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September 14, 2000
Anti-Kannadiga posters surface in TN
Our correspondent in Pondicherry
The anti-terrorist Q branch police in Tamil Nadu has been shocked by the sudden appearance of anti-Kannadiga wall posters in parts of Cuddalore district, where peripheral pan-Tamil militancy was believed to have been snuffed out, until the Rajakumar kidnap episode proved otherwise.
The police have been keeping a close watch on Tamil militants in the region. The posters bear the sign of the Tamil National Liberation Army, one of two militant outfits associated with brigand Veerappan in the kidnap episode.
The posters, which appeared overnight in Thozhudur, Pennadam and Thittakudi in Cuddalore district, are anti-Kannadiga, blaming anti-Tamil organisations in Karnataka.
The Kannada Rakshana Vedike has ordered Tamils in Karnataka to leave the state, in preparation for Rajakumar's release by Veerappan and the Tamil militants. "We will not be responsible for their lives and belongings after Rajakumar is freed, if anti-Tamils riots break out in Karnataka," Vedike convenor Janakare Venkataramaiah told the Bangalore media.
Venkataramaiah has also allegedly told Tamils that they can walk the streets of Karnataka, their vehicles can ply on Karnataka's roads and Tamil films can be screened in Karnataka cinemas only till Rajakumar is released.
Trucks bearing Tamil Nadu registration numbers have stopped entering Karnataka and Tamil films are not being shown in the state, even though Kannada films have resumed screening from September 1.
Swearing by Lenin, a TNLA leader killed in bomb blast, and Thamizharasan, who was stoned to death by locals while escaping from a bank loot at Ponparappi village in Tiruchi district, the black and white posters refer to Venkataramaiah's statement in newspapers on September 5. It condemns the organisation and its leader.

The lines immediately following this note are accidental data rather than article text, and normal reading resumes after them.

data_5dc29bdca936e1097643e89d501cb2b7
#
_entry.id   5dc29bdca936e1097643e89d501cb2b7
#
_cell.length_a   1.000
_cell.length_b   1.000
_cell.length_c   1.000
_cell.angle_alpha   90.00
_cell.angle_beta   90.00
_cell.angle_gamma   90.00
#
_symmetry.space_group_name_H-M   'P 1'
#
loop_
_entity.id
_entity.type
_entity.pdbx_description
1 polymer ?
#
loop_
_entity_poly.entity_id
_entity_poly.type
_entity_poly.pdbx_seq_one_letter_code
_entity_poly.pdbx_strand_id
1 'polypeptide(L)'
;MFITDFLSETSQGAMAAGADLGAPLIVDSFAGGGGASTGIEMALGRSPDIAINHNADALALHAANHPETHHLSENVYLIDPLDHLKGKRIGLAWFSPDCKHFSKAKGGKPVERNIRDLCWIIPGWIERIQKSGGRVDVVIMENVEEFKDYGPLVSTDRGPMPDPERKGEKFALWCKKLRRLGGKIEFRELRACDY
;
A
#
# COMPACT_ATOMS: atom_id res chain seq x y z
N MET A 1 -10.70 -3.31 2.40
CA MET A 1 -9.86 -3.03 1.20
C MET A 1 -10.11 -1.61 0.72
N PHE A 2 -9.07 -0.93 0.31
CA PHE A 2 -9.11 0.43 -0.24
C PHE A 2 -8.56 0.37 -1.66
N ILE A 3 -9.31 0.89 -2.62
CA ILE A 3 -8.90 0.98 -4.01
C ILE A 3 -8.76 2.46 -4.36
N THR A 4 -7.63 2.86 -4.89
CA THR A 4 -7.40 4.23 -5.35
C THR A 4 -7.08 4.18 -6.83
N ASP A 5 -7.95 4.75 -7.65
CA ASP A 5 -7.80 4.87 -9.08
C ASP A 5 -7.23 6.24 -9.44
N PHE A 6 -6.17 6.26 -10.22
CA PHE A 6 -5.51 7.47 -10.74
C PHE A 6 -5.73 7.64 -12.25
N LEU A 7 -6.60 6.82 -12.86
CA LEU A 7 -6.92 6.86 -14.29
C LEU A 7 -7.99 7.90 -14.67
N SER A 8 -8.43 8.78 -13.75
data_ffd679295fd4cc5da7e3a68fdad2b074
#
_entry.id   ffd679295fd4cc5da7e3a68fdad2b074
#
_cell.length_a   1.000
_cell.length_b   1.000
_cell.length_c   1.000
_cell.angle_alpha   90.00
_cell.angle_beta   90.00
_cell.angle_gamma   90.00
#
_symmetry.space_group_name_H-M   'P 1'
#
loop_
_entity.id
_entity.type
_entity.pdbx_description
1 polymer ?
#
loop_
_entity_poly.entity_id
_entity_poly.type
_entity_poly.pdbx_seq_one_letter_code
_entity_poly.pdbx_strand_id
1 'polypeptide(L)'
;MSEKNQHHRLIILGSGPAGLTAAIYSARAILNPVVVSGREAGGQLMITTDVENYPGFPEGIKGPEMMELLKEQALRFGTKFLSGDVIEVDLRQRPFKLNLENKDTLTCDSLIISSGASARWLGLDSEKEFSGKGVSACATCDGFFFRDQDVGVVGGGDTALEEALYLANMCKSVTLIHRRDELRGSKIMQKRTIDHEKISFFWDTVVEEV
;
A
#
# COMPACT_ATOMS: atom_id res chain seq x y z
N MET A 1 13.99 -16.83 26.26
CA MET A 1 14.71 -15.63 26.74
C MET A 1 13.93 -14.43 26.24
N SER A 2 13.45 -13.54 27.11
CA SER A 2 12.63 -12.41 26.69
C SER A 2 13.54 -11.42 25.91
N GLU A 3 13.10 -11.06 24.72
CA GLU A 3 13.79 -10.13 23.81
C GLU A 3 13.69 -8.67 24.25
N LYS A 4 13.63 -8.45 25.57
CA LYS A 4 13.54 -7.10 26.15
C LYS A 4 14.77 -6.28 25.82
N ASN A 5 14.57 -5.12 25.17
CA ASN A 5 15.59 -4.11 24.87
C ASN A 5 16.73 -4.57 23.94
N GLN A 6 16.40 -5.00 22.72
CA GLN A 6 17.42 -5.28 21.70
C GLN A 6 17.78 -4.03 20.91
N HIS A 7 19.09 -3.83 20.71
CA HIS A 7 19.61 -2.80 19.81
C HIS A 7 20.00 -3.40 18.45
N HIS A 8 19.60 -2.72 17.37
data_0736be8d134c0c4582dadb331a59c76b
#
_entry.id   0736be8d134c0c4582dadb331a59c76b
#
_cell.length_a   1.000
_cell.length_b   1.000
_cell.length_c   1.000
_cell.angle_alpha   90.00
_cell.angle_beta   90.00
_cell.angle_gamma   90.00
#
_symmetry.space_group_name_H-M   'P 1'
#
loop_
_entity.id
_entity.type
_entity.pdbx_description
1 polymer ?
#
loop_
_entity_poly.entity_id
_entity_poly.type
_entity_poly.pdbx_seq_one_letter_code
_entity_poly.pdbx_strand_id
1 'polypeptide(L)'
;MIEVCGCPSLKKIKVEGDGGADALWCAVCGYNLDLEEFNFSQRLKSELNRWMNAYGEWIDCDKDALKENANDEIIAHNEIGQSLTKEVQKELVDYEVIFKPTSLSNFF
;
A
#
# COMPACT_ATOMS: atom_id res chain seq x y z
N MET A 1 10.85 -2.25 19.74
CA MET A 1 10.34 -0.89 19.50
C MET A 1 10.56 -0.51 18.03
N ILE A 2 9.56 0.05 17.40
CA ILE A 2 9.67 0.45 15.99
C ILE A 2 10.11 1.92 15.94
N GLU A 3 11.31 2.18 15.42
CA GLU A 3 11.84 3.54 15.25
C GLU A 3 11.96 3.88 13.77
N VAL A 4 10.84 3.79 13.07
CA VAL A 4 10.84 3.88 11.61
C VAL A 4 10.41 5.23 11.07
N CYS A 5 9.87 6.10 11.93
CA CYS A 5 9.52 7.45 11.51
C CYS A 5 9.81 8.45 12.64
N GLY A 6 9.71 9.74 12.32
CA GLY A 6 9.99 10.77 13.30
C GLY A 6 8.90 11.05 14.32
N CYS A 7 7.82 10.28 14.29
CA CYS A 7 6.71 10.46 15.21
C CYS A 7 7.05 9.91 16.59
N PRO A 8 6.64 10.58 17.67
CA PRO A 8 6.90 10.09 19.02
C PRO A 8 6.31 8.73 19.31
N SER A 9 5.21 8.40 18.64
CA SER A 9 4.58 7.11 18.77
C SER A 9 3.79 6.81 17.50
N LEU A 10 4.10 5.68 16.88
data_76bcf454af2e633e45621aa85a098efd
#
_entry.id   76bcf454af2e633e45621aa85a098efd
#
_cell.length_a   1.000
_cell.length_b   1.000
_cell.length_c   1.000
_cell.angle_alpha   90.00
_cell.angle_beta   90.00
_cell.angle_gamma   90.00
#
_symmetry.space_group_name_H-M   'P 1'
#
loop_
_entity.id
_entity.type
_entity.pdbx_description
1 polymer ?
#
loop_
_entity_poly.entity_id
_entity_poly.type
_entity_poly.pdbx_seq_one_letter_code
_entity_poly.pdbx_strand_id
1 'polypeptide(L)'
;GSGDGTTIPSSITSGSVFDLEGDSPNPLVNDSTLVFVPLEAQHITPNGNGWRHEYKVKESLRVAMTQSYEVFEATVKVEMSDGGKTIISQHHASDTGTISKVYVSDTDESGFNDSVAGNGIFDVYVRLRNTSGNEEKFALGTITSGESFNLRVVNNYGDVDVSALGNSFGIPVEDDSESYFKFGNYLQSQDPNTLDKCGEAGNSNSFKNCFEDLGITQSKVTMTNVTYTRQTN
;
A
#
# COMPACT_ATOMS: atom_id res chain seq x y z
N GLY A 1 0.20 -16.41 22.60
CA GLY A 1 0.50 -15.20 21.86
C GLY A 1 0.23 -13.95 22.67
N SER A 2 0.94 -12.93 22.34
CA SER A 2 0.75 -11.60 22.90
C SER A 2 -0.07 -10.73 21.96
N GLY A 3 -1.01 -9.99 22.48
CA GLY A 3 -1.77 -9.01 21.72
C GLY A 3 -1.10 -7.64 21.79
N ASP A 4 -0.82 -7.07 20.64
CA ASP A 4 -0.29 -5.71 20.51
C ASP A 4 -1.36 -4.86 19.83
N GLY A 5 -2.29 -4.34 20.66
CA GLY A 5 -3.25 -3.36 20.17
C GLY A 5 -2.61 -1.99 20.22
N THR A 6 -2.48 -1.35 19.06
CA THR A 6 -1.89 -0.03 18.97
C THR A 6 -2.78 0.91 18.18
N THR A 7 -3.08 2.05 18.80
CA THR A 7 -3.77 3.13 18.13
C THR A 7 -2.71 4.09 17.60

Referring to Veerappan as a 'maa-veeran' or 'great warrior' of the Tamils, the posters say that Sivakumar had fallen victim to anti-Tamil riots after 'maa-veeran' Veerappan-nar (the suffix, an honorific, again) kidnapped Rajakumar. "If only we had lynched at least 200 of four lakh Kannadigas in Tamil Nadu in retaliation, the Vedike would not be saying this,'' the poster claimed.
"No Kannadiga, including senior Indian Administrative Service and Indian Police Service officials, in Tamil Nadu will be spared if Tamils in Karnataka are targeted after Rajakumar is freed," the posters declared.
While the local police lost no time in tearing up the posters, which did not bear the name of the printer, they have not missed the import of their claims. "It is now obvious that there are more cadres in the TNLA and its breakaway Tamil Nationalist Retrireview Force (TNRF), than we had estimated," said an official.
As he pointed out, "It was always possible that such underground peripheral groups would have members who may not have come under police scrutiny."
He added: "The Rajakumar kidnap episode may have enthused and encouraged other unemployed, adventurous youth with a streak of pan-Tamil nationalism, to take the path. This group may become a torch-bearer for the future and has to be snuffed out."
However, local political leaders and social workers are apprehensive about the anti-Tamil protests in Karnataka, and the free publicity to equally peripheral-Kannadiga groups like the Vedike, by the media in both states.
"Right now, public opinion in Tamil Nadu is against Veerappan and his Tamil militant allies, and against the Rajakumar kidnap episode. It is becoming obvious that someone out there wanted to use Veerappan and the Tamil militants, to revive pan-Tamilism in Tamil Nadu, on the strength of possible anti-Tamil riots in Karnataka," said a veteran Dravidian party ideologue.
"Now both state governments must ensure that nothing like this happens, lest it affects the fair name of the two states.''
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